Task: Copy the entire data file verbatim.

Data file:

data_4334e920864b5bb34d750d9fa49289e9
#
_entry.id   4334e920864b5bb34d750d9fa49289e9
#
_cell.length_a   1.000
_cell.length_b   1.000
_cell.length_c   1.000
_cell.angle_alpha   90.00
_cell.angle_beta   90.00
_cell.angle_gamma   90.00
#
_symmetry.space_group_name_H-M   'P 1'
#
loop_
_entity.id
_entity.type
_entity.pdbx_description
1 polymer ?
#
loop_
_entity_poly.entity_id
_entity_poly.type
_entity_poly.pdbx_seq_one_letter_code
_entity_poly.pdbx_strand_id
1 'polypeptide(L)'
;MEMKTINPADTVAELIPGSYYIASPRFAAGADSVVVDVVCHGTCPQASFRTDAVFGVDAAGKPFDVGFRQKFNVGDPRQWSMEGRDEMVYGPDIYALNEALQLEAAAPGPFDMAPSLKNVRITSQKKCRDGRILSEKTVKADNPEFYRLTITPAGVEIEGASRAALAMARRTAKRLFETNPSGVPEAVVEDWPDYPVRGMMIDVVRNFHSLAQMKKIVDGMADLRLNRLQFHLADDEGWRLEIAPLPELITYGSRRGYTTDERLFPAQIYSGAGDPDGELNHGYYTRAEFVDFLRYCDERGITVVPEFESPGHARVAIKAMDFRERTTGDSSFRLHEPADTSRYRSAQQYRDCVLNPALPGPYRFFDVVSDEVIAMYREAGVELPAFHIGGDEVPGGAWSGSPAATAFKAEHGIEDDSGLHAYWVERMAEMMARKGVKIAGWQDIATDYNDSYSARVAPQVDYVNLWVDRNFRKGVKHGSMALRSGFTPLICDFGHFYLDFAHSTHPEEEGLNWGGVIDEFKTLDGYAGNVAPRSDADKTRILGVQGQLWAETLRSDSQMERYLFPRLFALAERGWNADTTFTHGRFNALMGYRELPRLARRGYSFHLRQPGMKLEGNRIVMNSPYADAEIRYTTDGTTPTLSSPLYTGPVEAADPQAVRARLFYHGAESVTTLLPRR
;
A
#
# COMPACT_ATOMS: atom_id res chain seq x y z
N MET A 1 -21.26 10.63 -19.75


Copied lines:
data_4334e920864b5bb34d750d9fa49289e9
#
_entry.id   4334e920864b5bb34d750d9fa49289e9
#
_cell.length_a   1.000
_cell.length_b   1.000
_cell.length_c   1.000
_cell.angle_alpha   90.00
_cell.angle_beta   90.00
_cell.angle_gamma   90.00
#
_symmetry.space_group_name_H-M   'P 1'
#
loop_
_entity.id
_entity.type
_entity.pdbx_description
1 polymer ?
#
loop_
_entity_poly.entity_id
_entity_poly.type
_entity_poly.pdbx_seq_one_letter_code
_entity_poly.pdbx_strand_id
1 'polypeptide(L)'
;MEMKTINPADTVAELIPGSYYIASPRFAAGADSVVVDVVCHGTCPQASFRTDAVFGVDAAGKPFDVGFRQKFNVGDPRQWSMEGRDEMVYGPDIYALNEALQLEAAAPGPFDMAPSLKNVRITSQKKCRDGRILSEKTVKADNPEFYRLTITPAGVEIEGASRAALAMARRTAKRLFETNPSGVPEAVVEDWPDYPVRGMMIDVVRNFHSLAQMKKIVDGMADLRLNRLQFHLADDEGWRLEIAPLPELITYGSRRGYTTDERLFPAQIYSGAGDPDGELNHGYYTRAEFVDFLRYCDERGITVVPEFESPGHARVAIKAMDFRERTTGDSSFRLHEPADTSRYRSAQQYRDCVLNPALPGPYRFFDVVSDEVIAMYREAGVELPAFHIGGDEVPGGAWSGSPAATAFKAEHGIEDDSGLHAYWVERMAEMMARKGVKIAGWQDIATDYNDSYSARVAPQVDYVNLWVDRNFRKGVKHGSMALRSGFTPLICDFGHFYLDFAHSTHPEEEGLNWGGVIDEFKTLDGYAGNVAPRSDADKTRILGVQGQLWAETLRSDSQMERYLFPRLFALAERGWNADTTFTHGRFNALMGYRELPRLARRGYSFHLRQPGMKLEGNRIVMNSPYADAEIRYTTDGTTPTLSSPLYTGPVEAADPQAVRARLFYHGAESVTTLLPRR
;
A
#
# COMPACT_ATOMS: atom_id res chain seq x y z
N MET A 1 -21.26 10.63 -19.75